The Second Most Common Cause of Dementia
Vascular dementia is a general term that describes problems with memory, judgement, reasoning, and planning. It is caused by impaired blood flow to the brain due to narrowed or damaged blood vessels that restrict circulation, depriving the brain of vital nutrients and oxygen. This type of dementia often develops after stroke and accounts for 20 to 30% of dementia cases.
- Memory loss
- Disorientation in time, space, and physical movement
- Difficulty concentrating or paying attention
- Trouble organizing thoughts or actions
- Problems with speech or understanding speech
- Difficulty with decision making and communication
- Restlessness, agitation, and uncontrolled laughing or crying
- Inability to control urine, or sudden or frequent urges to urinate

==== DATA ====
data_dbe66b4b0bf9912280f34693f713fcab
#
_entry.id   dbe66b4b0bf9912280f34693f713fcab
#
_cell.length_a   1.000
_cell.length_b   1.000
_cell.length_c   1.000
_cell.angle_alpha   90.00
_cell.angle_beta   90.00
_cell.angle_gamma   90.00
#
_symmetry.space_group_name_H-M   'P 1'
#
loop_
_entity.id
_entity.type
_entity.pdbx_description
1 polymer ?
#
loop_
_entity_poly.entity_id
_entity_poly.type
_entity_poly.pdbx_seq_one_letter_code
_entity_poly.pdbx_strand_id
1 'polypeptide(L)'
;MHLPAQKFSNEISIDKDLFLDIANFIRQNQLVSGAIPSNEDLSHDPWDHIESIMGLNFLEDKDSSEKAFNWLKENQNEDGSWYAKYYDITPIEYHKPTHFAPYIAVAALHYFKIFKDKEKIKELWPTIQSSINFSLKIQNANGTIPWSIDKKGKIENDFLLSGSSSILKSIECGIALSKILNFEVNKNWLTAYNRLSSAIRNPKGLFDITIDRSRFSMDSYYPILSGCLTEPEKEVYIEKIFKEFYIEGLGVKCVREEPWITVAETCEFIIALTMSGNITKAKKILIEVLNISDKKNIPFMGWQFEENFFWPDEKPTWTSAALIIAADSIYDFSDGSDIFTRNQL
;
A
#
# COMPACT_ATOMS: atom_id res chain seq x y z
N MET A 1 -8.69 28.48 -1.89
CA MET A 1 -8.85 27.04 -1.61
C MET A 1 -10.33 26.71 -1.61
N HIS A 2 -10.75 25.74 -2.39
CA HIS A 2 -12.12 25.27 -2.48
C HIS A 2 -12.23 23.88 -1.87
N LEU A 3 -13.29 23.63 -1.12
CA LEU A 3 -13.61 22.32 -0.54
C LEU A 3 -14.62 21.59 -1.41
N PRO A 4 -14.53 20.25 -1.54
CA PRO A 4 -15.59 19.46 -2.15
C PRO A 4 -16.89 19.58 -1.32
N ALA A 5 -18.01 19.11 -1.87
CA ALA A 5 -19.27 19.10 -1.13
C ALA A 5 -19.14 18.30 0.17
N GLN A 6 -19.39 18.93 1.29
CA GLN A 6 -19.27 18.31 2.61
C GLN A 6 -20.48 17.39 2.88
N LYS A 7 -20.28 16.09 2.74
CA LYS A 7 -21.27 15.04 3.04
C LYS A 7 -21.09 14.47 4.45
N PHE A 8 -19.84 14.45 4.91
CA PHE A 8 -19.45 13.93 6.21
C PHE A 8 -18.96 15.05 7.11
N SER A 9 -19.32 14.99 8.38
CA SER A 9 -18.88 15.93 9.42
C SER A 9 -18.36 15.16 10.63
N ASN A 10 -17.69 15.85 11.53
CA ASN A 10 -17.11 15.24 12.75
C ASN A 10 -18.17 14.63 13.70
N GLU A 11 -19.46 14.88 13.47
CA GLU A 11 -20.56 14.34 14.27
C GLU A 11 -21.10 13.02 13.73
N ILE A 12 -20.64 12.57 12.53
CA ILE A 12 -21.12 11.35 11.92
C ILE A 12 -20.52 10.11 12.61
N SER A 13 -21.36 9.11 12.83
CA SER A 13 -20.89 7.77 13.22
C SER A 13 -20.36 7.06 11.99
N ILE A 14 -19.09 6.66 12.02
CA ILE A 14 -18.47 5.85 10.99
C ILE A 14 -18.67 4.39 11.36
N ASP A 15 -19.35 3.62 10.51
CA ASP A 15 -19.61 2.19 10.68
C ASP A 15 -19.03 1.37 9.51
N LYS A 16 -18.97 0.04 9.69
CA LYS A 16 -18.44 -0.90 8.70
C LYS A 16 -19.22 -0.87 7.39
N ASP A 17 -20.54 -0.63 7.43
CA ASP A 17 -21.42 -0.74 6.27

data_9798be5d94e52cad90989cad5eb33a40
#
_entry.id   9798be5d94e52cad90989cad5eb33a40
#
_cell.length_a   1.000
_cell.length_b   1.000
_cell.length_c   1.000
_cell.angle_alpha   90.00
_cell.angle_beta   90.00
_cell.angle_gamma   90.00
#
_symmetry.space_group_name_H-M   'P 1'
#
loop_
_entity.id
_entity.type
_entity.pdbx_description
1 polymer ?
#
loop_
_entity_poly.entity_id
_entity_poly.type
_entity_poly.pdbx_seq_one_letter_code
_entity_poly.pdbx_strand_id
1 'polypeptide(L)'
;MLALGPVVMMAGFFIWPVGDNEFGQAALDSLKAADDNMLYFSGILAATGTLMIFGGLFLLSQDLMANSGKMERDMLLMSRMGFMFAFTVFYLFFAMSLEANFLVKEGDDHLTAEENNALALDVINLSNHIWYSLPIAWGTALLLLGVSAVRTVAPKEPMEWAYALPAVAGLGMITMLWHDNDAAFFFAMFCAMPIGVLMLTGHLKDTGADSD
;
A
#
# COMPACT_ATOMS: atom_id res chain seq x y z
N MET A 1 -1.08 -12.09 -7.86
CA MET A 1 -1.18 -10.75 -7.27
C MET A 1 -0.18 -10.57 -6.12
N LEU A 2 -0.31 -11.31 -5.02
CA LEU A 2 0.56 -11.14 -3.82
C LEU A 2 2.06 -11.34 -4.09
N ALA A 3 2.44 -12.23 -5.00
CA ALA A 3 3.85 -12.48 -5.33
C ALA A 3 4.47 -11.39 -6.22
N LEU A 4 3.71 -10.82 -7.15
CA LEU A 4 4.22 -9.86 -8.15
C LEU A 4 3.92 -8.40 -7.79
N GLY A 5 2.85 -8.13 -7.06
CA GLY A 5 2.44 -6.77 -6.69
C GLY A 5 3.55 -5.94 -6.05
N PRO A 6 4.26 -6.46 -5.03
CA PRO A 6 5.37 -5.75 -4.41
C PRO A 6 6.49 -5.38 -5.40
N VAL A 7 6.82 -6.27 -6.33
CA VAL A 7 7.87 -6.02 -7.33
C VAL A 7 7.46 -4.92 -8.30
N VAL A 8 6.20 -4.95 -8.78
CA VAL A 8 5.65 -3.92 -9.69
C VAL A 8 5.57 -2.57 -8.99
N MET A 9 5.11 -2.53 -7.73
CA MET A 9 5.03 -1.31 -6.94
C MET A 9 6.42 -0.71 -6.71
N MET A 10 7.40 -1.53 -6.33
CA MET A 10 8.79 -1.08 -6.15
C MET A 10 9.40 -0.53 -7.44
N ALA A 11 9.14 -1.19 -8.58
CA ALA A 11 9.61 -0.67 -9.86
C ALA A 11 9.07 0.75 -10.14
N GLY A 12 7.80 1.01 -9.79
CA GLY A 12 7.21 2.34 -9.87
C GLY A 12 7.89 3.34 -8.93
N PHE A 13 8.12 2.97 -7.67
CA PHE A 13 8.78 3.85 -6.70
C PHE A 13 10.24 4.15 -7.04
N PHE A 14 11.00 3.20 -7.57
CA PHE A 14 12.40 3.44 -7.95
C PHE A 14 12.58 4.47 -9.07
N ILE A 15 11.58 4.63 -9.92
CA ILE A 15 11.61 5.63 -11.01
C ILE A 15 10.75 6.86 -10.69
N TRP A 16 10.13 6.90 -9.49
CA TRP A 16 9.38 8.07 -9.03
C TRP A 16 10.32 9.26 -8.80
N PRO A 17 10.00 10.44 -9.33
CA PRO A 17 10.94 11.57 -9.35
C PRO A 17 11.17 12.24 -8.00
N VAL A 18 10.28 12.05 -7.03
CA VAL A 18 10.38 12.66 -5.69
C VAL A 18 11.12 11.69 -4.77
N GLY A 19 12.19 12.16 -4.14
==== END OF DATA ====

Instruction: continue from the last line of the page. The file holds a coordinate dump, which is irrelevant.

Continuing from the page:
These symptoms can begin as mild changes that gradually worsen over time or can begin in conjunction with stroke. Therefore, many experts feel that the term “Vascular Cognitive Impairment (VCI)” better expresses the vascular changes that occur in the brain, and which can range from mild to severe. These changes can also intertwine with other types of dementia such as Alzheimer’s disease and dementia associated with Lewy bodies.
The emotional toll from dementia is taxing on patients as well as caregivers. It is not uncommon for either to feel a mixture of emotions ranging from confusion and frustration to anger, fear, and grief. Therefore, experts recommend counseling or some form of support. The Alzheimer’s Association can connect you with resources, home care agencies, support groups, and educational seminars in your area. The better educated one is, the easier it is to cope and succeed during the difficult times ahead.